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Thames Water faces massive bill for Thameslink flood chaos

Thames Water faces a multi-million pound bill for the chaos caused by a burst water main on the Thameslink route in central London since last Friday (23 January).

The utility said the incident was caused by a blocked pipe, and blamed “a lack of maintenance”.

Network Rail engineers had to carry out emergency pumping following the incident, but the flooding returned yesterday (28 January) and the rail operator again had to close the line between St Pancras and Farringdon in the evening.

Thames Water said it spent the night working with Network Rail to clear their drains in the tunnel as there were concerns as to why water from the original burst water pipe had not drained away.

The utility’s director Bob Collington said: “The water in the tunnel cleared as soon as we cleaned out Network Rail’s surface drainage system last night. The pipe was full of silt and debris, and a grill which would have allowed the water to drain away was blocked solid. Basically, the water had nowhere to go.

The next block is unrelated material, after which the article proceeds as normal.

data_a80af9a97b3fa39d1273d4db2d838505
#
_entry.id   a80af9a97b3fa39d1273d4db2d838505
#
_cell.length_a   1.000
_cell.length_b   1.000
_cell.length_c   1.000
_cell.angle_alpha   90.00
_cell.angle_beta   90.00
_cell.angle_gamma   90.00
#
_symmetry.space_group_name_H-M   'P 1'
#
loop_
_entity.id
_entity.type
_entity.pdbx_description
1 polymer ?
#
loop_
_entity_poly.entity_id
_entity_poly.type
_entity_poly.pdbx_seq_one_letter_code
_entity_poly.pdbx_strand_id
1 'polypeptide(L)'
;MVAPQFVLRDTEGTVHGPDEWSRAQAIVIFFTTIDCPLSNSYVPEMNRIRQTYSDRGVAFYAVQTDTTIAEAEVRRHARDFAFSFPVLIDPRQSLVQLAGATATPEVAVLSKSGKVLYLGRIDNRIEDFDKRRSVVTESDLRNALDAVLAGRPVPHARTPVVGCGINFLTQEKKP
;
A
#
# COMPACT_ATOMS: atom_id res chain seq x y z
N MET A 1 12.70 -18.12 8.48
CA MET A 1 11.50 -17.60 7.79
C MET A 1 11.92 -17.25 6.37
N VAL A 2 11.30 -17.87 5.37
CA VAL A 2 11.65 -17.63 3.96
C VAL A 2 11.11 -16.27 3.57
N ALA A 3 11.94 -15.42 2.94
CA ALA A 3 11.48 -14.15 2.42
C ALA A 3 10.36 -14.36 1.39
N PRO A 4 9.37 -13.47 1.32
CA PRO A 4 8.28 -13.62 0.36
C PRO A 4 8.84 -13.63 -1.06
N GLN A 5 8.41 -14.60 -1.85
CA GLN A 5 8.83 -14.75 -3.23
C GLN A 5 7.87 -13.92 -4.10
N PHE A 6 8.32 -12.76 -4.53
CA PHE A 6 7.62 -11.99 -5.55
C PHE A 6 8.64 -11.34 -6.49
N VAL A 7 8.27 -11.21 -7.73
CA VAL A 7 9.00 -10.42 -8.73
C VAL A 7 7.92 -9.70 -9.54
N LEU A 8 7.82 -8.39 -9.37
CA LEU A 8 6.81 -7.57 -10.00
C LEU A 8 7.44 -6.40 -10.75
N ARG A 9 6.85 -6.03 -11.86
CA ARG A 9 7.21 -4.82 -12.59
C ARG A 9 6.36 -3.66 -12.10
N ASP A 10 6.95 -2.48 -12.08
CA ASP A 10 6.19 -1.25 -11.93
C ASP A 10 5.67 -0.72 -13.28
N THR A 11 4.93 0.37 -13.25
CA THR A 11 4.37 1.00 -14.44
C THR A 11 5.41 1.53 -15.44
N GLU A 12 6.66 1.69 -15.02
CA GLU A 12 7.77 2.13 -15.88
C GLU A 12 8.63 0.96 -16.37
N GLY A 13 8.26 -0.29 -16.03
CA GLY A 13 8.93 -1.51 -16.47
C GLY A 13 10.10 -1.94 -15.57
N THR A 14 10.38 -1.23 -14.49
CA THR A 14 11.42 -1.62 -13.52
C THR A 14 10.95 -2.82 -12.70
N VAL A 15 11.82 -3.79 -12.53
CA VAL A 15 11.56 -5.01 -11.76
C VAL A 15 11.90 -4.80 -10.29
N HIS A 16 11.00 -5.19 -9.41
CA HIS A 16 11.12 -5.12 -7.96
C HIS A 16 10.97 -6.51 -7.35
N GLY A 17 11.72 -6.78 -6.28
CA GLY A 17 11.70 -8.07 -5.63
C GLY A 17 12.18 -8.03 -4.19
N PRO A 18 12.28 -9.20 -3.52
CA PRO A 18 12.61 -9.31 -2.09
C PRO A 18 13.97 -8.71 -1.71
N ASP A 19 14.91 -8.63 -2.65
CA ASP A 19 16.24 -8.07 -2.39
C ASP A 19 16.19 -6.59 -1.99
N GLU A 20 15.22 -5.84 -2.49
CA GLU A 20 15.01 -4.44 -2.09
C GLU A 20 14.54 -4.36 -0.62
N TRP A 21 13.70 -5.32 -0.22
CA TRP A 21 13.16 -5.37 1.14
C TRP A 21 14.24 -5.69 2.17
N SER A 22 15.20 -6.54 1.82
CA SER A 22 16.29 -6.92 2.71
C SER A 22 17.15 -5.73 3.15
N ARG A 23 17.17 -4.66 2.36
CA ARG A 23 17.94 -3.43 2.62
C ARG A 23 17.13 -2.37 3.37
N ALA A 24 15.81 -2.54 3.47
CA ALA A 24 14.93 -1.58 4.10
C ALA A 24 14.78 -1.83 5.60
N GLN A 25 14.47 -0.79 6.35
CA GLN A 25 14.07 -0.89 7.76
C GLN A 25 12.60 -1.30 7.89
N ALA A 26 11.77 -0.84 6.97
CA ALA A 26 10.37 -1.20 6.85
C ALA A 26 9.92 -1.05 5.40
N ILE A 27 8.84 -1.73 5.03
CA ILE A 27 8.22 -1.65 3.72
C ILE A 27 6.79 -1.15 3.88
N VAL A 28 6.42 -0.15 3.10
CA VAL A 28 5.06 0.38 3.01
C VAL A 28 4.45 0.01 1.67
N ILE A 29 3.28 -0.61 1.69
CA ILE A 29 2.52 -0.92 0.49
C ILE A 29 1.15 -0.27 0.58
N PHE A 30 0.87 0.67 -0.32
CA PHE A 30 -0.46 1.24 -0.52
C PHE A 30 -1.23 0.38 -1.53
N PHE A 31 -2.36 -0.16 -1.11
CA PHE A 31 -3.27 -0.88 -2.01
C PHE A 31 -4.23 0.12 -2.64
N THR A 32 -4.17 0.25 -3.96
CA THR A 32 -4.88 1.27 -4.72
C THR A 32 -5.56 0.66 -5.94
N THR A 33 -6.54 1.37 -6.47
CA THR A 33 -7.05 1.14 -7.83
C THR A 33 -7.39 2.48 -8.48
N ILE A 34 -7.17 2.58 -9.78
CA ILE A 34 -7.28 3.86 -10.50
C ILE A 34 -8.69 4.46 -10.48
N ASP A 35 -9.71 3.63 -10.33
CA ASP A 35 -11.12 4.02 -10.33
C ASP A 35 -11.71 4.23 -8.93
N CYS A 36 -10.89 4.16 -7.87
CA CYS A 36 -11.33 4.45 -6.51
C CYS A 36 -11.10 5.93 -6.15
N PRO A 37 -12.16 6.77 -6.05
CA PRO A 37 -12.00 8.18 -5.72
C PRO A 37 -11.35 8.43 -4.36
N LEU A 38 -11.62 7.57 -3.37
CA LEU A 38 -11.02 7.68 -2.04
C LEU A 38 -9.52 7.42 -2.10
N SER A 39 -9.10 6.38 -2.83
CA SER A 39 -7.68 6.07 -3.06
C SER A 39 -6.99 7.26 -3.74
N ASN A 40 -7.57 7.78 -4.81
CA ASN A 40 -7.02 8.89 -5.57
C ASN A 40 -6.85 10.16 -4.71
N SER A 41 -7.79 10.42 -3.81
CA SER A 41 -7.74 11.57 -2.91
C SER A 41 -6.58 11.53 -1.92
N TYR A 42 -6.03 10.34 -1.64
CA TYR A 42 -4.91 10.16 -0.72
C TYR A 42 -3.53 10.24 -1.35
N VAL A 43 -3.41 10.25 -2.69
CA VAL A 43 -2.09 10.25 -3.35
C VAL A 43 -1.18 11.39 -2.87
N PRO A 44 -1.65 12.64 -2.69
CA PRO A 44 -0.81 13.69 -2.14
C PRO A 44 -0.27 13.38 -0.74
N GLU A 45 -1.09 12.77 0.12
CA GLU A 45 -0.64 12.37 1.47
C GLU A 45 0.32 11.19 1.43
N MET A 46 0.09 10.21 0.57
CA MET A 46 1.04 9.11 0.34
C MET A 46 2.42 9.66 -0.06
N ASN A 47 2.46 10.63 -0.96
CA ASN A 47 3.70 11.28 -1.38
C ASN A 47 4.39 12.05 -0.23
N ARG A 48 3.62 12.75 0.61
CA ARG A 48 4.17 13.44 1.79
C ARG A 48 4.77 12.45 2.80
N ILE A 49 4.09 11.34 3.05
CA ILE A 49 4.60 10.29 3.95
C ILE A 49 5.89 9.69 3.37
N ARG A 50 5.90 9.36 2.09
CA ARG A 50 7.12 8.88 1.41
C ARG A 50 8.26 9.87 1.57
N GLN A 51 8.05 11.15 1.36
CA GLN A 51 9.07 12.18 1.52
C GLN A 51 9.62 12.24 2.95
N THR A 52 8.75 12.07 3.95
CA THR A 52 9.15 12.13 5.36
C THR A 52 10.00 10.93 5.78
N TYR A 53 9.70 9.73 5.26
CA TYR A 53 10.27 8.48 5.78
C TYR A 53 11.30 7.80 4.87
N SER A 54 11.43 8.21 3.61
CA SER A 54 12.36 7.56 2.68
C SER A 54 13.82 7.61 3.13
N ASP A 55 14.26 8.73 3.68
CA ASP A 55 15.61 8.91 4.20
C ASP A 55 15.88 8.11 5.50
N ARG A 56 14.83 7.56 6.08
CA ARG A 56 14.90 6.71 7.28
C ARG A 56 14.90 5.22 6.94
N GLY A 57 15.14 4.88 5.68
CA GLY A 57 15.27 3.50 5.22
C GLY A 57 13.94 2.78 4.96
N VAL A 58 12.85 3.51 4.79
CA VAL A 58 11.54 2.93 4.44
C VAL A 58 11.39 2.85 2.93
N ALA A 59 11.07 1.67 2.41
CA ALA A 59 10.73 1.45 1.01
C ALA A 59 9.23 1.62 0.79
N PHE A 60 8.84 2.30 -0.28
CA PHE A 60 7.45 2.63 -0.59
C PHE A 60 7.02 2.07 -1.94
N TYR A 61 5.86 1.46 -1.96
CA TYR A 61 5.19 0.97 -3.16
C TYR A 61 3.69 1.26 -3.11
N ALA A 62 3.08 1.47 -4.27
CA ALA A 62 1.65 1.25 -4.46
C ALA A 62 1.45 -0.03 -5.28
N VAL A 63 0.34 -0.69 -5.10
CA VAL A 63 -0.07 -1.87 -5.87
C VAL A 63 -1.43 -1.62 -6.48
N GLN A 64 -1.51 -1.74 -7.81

“We believe this problem was first identified as far back as 2007, and the problems with water on the track have been caused by a lack of maintenance on their part.”

Thames Water said it had repaired the original damage to the 400mm-diameter pipe, in the bus lane of Farringdon Road at the junction of Vine Street Bridge, on Sunday morning. When the flooding returned, it sent in specialist teams to carry out further investigations, which uncovered the blocked pipe and grill.

Over 1,000 trains have been cancelled since the main burst on Friday with a further 133 hours of combined delays to those trains which have been running.

Phil Verster, route managing director, Network Rail, said: “We continue to work with Thames Water but the overwhelming extent of the continued flooding made it unsafe to run normal through services between London St Pancras and London Blackfriars since Sunday.

“We have several high output pumps operating but the service is still hugely delayed.  We expect Thames water to reimburse passengers, train operators and Network Rail for the significant consequences of these water leaks.”

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